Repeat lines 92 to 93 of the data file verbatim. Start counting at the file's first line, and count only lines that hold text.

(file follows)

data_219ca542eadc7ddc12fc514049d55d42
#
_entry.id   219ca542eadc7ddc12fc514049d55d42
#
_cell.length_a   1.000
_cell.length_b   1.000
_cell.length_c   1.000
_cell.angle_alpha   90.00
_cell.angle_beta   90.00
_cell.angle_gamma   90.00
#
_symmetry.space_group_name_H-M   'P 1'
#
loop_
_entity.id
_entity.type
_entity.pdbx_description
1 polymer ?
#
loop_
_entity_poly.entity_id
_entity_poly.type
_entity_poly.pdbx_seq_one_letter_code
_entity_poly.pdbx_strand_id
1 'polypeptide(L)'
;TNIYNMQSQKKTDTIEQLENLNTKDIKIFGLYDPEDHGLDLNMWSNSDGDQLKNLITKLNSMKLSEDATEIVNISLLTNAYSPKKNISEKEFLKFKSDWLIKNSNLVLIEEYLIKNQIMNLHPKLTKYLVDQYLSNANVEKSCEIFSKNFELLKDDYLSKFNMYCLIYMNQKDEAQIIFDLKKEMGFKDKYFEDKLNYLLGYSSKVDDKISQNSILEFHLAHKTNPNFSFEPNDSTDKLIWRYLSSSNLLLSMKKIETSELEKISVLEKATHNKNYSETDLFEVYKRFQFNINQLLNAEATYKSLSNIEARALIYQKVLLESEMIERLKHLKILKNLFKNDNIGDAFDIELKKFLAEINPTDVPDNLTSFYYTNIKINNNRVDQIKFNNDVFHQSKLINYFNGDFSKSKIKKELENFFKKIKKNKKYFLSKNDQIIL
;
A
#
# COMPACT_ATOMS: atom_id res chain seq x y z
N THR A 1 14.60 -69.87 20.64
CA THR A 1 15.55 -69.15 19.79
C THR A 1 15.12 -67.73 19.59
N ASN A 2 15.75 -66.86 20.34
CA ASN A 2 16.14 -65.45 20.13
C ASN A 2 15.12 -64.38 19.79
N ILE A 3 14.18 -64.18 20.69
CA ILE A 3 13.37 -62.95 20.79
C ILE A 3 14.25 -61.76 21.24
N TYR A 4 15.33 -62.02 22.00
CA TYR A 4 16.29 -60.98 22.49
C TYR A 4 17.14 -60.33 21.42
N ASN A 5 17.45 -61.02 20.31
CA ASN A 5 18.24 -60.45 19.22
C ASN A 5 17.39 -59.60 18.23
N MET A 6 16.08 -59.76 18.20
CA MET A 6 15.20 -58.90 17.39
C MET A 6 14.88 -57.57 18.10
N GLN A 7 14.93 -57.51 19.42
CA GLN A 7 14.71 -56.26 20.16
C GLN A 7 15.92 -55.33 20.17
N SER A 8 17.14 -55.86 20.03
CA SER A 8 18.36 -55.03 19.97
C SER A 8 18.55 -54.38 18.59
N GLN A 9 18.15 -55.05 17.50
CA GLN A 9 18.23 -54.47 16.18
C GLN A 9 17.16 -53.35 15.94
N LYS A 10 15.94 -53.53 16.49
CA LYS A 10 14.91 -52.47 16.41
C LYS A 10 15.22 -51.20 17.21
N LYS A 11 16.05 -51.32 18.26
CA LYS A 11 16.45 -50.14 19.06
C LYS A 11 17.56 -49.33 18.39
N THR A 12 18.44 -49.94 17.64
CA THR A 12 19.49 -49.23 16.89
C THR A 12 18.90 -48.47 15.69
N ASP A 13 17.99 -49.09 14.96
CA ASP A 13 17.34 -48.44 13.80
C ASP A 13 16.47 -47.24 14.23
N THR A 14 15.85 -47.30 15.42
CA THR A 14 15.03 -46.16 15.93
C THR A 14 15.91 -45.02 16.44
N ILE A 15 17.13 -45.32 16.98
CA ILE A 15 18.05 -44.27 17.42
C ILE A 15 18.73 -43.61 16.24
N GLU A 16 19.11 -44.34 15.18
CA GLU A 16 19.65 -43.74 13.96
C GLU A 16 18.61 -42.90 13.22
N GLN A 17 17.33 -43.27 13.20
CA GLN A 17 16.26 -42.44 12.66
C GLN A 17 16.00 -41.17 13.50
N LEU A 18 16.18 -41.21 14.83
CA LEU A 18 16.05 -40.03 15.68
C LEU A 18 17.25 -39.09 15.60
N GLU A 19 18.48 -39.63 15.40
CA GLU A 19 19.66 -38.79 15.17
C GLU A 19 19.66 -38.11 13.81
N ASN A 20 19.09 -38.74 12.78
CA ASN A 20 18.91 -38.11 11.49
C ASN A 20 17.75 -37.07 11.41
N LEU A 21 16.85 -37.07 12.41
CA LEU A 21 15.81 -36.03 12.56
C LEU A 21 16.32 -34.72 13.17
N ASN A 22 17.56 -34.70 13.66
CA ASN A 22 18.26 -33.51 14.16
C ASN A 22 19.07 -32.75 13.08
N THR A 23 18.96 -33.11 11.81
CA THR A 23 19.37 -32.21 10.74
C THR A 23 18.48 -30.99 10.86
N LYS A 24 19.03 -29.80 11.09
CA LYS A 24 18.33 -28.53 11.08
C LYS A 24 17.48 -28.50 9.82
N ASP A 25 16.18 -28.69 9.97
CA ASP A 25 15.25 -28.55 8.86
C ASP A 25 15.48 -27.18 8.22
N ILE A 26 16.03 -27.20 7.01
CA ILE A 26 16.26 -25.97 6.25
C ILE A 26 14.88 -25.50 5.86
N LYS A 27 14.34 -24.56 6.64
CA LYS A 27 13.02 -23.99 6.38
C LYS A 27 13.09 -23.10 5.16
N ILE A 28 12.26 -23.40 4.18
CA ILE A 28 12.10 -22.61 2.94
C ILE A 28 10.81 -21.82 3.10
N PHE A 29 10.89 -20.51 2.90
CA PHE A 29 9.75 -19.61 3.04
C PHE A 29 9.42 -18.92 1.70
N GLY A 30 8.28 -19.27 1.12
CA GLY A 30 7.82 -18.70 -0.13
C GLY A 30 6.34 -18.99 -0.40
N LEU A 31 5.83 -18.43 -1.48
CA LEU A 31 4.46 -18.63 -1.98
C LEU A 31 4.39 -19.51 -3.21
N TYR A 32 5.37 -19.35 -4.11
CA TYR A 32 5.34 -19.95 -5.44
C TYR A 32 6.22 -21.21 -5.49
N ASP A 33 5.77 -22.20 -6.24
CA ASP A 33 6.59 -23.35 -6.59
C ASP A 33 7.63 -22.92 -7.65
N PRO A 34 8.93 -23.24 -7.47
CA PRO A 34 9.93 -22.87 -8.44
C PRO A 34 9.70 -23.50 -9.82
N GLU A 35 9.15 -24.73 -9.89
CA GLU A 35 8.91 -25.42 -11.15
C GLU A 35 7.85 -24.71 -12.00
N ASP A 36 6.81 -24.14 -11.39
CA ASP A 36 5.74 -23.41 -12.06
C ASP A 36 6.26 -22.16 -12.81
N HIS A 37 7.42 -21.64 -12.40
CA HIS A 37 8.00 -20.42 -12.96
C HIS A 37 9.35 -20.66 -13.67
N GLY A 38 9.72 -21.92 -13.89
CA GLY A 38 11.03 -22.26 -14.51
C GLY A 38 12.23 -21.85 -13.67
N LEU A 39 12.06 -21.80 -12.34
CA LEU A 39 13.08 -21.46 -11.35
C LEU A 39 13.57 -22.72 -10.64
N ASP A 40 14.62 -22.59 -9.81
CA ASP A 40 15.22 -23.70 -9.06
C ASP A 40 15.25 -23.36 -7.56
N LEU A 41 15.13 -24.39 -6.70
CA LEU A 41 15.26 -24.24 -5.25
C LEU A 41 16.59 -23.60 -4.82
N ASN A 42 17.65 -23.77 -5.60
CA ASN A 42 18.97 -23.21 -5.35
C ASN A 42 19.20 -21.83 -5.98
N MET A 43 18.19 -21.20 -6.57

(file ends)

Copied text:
CA LEU A 21 15.81 -36.03 12.56
C LEU A 21 16.32 -34.72 13.17